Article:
Wednesday, April 15, 2015

Student Work From Duke University

I had the honor of giving a lecture to Bill Fick's comics drawing class at Duke University a couple of years ago. Fick and I co-founded the DICE comics show in Durham, along with cartoonist Eric Knisley. For their final project, Fick's students were required to create a minicomic. Most of his students were not avid comics readers going into the class (some had followed him from his illustration class), though some read webcomics. Here are the results.

Farewell, My Lovely, by Jon Frizzell. This was certainly the oddest of the entries from this group, as this is essentially a highly raw "cover version" of Frank Miller's Sin City. This is a super-crude version that's nonetheless bursting with energy on the page. While Frizzell copies some familiar Miller light/dark effects, the crudeness of his figure work makes this a fascinating read, in part because of how visceral the scratchy art is. Those unfamiliar with the original story will no doubt be completely baffled, because Frizzell does little to set things up for the reader; the comic is more an interesting exercise than an individual's personal expression.

Batwoman, by Amanda Giddon. This isn't a superhero comic per se, but rather a treatise on how shoddily women have been treated in mainstream comics as characters for nearly a century. Giddon uses Batman and gives him a gender switch while giving him a tour of characters like Tessie the Typist, romance comics, Marvel superheroines, and various other tropes. Giddon treats the subject with wit and does a nice job laying out each page clearly. It's also obvious that she really did her research on the subject.

How To Save Money At Duke! by Natalie Ferguson. This is one of several Duke-centric minis, which is not surprising considering the powerful pull of college as a narrative device. The cover of this mini is either an homage or a direct swipe of a Jaime Hernandez drawing of Hopey Glass; either way, it's uncredited. The comic itself eschews narrative and instead each page is its own unit, describing a real or funny way to save money as a Duke student trying to have fun. It's all a bit in-jokey, but some of the pages are nicely designed. Others are too text-heavy, and most of them read more as illustrated text than as comics.

A Freshman's Guide To Duke University, by ?. This one was uncredited and looks like it was done by someone more interested in illustration than comics. I did like the pencil drawings and funny take on college life. The artist gives advice as to what kind of identity a freshman might choose and what kind of activities they might engage in, lampooning various easily-discerned personality types seen every day on campus (frat star, hipster, intellectual, Cameron Crazy, etc) as well as concepts like "pregaming", the monotony of Orientation Week, etc. The way this mini goes from sincere advice to sarcasm keeps the reader on their toes. This was one of several comics in this bunch that I wish had been redone with a bit more polish; its raw qualities detract from the final product.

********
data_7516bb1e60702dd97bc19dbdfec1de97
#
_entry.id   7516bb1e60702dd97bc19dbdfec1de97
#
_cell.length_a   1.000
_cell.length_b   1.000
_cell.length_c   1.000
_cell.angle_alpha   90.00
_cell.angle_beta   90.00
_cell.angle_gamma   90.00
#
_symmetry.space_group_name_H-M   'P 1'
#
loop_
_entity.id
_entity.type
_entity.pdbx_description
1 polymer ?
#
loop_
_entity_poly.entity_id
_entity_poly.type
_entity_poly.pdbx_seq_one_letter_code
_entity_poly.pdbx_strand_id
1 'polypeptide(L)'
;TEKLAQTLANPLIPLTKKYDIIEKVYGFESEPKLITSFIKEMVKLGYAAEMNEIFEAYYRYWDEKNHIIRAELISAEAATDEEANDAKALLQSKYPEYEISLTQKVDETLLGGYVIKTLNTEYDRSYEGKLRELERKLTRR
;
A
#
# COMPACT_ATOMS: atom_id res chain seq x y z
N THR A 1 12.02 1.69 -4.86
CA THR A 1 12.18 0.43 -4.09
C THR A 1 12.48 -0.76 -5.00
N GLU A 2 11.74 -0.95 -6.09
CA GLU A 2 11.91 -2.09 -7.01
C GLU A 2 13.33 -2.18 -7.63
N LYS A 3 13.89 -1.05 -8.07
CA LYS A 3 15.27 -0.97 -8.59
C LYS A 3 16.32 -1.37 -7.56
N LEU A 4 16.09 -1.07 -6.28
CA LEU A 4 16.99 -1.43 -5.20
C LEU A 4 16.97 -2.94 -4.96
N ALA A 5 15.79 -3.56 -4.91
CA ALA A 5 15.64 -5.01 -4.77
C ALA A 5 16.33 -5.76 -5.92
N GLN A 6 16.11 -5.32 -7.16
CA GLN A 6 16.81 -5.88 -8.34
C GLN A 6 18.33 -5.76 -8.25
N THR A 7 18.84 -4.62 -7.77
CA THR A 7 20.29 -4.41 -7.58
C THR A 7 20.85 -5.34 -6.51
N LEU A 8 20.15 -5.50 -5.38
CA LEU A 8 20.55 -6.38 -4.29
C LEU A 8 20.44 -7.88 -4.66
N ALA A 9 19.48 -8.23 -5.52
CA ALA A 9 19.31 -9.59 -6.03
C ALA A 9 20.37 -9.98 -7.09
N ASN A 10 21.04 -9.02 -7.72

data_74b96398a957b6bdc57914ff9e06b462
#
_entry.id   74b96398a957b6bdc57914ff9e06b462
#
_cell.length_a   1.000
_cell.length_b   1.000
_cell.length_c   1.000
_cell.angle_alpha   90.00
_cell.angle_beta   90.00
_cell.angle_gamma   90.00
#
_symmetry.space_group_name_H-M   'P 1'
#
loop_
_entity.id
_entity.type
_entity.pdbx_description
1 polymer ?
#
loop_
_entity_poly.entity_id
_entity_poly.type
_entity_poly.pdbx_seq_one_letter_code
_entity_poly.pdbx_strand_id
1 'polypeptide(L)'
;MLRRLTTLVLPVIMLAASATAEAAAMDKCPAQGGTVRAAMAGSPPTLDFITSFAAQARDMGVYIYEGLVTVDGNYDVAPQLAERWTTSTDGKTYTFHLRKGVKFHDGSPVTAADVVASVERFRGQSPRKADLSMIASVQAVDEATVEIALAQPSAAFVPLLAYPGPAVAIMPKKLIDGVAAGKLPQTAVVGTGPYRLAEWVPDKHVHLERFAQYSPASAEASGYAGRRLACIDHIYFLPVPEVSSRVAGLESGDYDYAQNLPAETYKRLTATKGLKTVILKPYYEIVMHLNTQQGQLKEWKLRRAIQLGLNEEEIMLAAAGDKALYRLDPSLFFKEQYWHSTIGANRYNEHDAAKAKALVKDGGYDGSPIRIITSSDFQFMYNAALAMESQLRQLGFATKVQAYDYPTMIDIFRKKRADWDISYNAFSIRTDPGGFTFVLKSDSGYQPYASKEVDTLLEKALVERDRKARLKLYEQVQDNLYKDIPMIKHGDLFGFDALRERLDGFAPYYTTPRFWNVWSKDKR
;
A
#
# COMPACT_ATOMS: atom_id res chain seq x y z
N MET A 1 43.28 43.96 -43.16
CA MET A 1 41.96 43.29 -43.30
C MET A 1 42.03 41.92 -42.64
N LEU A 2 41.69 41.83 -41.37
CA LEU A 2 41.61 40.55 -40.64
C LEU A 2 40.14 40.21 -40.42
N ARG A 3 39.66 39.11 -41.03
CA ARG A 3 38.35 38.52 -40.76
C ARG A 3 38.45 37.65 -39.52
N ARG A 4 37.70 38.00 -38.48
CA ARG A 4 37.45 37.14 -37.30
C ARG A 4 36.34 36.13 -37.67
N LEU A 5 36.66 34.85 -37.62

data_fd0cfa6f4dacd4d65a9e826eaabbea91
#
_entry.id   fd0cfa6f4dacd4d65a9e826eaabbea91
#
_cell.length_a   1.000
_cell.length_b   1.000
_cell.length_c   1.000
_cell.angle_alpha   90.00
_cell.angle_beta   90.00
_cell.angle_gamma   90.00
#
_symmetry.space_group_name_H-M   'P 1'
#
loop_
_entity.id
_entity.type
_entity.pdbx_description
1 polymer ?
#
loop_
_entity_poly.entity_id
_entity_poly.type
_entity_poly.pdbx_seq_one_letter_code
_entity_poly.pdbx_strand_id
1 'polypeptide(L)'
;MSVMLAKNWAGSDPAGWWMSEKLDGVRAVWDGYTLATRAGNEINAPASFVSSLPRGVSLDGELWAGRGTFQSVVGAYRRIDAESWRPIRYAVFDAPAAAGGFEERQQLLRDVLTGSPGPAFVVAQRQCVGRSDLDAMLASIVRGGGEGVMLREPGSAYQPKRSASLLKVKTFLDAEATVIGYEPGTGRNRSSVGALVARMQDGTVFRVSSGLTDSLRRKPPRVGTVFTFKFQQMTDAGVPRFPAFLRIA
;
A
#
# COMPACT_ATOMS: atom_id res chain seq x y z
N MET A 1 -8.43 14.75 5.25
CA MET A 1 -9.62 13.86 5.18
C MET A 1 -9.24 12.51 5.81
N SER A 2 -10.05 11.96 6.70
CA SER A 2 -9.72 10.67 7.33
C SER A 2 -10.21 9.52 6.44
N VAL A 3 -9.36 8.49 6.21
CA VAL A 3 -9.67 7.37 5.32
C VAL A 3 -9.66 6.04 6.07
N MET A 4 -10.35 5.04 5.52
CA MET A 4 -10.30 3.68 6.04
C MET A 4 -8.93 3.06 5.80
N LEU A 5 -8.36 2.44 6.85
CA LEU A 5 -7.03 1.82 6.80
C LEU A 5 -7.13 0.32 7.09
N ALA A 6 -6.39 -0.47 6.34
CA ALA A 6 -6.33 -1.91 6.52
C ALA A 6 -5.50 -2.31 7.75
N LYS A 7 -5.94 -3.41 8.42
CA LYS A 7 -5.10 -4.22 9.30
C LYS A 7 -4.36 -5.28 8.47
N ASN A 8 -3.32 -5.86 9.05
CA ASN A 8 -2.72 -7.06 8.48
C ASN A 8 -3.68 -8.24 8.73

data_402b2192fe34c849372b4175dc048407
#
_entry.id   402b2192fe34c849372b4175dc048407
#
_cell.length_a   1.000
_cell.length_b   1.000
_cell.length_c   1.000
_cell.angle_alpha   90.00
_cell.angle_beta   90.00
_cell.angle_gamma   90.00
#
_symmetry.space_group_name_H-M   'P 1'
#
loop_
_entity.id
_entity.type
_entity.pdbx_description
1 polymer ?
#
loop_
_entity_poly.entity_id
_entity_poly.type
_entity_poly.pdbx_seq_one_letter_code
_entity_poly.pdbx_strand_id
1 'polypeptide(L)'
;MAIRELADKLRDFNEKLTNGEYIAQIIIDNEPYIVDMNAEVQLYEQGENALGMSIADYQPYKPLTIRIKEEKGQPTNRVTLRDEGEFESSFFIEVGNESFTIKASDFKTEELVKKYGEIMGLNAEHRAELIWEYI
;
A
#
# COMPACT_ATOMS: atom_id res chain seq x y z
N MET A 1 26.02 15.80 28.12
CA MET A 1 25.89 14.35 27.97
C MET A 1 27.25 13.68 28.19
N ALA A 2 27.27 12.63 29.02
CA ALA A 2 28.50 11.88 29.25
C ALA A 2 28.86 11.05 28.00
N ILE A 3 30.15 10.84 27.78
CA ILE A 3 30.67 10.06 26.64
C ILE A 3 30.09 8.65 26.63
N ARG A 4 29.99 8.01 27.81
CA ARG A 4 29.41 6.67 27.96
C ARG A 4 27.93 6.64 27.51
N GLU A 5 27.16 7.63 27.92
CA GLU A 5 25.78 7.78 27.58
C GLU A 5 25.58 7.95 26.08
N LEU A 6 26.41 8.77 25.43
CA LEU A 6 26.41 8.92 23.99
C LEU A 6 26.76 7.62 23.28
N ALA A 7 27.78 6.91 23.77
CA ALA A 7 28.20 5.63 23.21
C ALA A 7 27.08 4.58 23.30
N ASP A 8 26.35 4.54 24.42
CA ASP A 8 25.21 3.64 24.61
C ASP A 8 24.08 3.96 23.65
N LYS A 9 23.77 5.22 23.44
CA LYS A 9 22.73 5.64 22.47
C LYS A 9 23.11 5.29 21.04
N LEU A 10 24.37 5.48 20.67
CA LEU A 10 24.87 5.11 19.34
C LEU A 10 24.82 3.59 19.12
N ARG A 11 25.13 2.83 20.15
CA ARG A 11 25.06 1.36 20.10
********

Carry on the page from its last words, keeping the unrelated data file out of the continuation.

The Code Of The Modern Gentleman, by Alex Lark. This is another comic that has plenty of good ideas that seemed rushed. It combines Duke in-jokes (Duke students really enjoy going to a seedy nearby bar with a mechanical bull for some reason) with the conceit of reintroducing the concept of being a "gentleman", mocking both concepts. I liked the production values and aesthetic gestalt of this comic, but it once again has more to do with hastily-drawn illustrations than it does a carefully-produced product.

Eleven Of Tiamat, by Liz Novaski. This is a retelling of the Babylonian creation myth, done in the style of a western. This is the most stylish and conceptually interesting of the Duke minis, one that mixes the grittiness of a Jean Giraud western comic with the sheer weirdness of Babylonian mythology. There's also a great deal of wit to be found in this story of revenge and more revenge, mixing in cinematic, tightly-focused close-ups with the sweep of the supernatural. There's also some subtle commentary on sexism in the story as well. Of this group, this is the most professional looking of the minis and the one that I could see being sold online or at shows.

The Dukies: Human Vs Squirrel, by Jae Cheon. Anyone who's ever spent time at Duke knows that the quad squirrels are aggressive and entirely unafraid of humans. Cheon uses a big, bold line that sometimes isn't entirely coherent in telling silly stories about squirrels that they're human, a devious squirrel that follows her around, and a squirrel that thinks Cheon's a squirrel. Some of the pages are over-rendered and others are minimally illustrated, with the latter drawings being far more effective. It's undeniable that Cheon has a certain eccentric style in how she tells a story, even if that style is frequently disjointed.

Untitled, by Kevin Jian. Based on Y: The Last Man by Brian K. Vaughn, this mini cleverly uses time fracturing to show how various female animals suddenly and mysteriously disappear. The reason is less important than the impact their leaving has and how suddenly life changed for everyone. Jian's simple and clear line make this the most fluid read of the Duke minis, and by jumping back and forth in time, he manages to up the stakes for the reader while still concentrating on the essential "humanity" of these characters and how losing out on the women in their lives is a devastating experience.

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